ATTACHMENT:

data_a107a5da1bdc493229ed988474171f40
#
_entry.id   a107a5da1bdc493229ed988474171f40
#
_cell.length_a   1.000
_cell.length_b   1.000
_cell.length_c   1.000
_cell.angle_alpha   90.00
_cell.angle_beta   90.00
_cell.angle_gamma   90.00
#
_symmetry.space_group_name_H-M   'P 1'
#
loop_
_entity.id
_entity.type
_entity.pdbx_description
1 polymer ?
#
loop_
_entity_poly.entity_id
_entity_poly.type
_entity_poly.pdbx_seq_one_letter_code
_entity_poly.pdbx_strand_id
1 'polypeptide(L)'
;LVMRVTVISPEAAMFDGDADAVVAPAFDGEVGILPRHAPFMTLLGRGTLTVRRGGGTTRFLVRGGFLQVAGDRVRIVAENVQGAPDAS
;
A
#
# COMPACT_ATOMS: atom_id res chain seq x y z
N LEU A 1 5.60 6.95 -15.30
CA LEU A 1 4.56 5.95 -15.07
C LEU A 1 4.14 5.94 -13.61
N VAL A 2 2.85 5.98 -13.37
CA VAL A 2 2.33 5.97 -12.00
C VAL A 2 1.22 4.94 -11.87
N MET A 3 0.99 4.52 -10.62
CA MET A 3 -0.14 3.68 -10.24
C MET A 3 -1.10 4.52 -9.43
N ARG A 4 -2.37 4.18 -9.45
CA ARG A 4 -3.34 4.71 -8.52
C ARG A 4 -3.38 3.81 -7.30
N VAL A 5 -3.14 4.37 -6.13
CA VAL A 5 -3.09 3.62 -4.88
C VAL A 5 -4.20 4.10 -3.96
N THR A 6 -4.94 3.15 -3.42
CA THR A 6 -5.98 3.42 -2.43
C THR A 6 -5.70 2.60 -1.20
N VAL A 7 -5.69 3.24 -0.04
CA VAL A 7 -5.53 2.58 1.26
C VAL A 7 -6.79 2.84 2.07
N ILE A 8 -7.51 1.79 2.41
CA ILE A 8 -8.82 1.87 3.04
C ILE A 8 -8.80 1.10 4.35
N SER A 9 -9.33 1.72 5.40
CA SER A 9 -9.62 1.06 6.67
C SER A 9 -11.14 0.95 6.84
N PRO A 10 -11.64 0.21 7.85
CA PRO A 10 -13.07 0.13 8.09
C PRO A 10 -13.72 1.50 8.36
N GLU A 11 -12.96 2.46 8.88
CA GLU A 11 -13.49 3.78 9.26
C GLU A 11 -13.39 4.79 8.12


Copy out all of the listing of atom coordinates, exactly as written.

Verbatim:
data_a107a5da1bdc493229ed988474171f40
#
_entry.id   a107a5da1bdc493229ed988474171f40
#
_cell.length_a   1.000
_cell.length_b   1.000
_cell.length_c   1.000
_cell.angle_alpha   90.00
_cell.angle_beta   90.00
_cell.angle_gamma   90.00
#
_symmetry.space_group_name_H-M   'P 1'
#
loop_
_entity.id
_entity.type
_entity.pdbx_description
1 polymer ?
#
loop_
_entity_poly.entity_id
_entity_poly.type
_entity_poly.pdbx_seq_one_letter_code
_entity_poly.pdbx_strand_id
1 'polypeptide(L)'
;LVMRVTVISPEAAMFDGDADAVVAPAFDGEVGILPRHAPFMTLLGRGTLTVRRGGGTTRFLVRGGFLQVAGDRVRIVAENVQGAPDAS
;
A
#
# COMPACT_ATOMS: atom_id res chain seq x y z
N LEU A 1 5.60 6.95 -15.30
CA LEU A 1 4.56 5.95 -15.07
C LEU A 1 4.14 5.94 -13.61
N VAL A 2 2.85 5.98 -13.37
CA VAL A 2 2.33 5.97 -12.00
C VAL A 2 1.22 4.94 -11.87
N MET A 3 0.99 4.52 -10.62
CA MET A 3 -0.14 3.68 -10.24
C MET A 3 -1.10 4.52 -9.43
N ARG A 4 -2.37 4.18 -9.45
CA ARG A 4 -3.34 4.71 -8.52
C ARG A 4 -3.38 3.81 -7.30
N VAL A 5 -3.14 4.37 -6.13
CA VAL A 5 -3.09 3.62 -4.88
C VAL A 5 -4.20 4.10 -3.96
N THR A 6 -4.94 3.15 -3.42
CA THR A 6 -5.98 3.42 -2.43
C THR A 6 -5.70 2.60 -1.20
N VAL A 7 -5.69 3.24 -0.04
CA VAL A 7 -5.53 2.58 1.26
C VAL A 7 -6.79 2.84 2.07
N ILE A 8 -7.51 1.79 2.41
CA ILE A 8 -8.82 1.87 3.04
C ILE A 8 -8.80 1.10 4.35
N SER A 9 -9.33 1.72 5.40
CA SER A 9 -9.62 1.06 6.67
C SER A 9 -11.14 0.95 6.84
N PRO A 10 -11.64 0.21 7.85
CA PRO A 10 -13.07 0.13 8.09
C PRO A 10 -13.72 1.50 8.36
N GLU A 11 -12.96 2.46 8.88
CA GLU A 11 -13.49 3.78 9.26
C GLU A 11 -13.39 4.79 8.12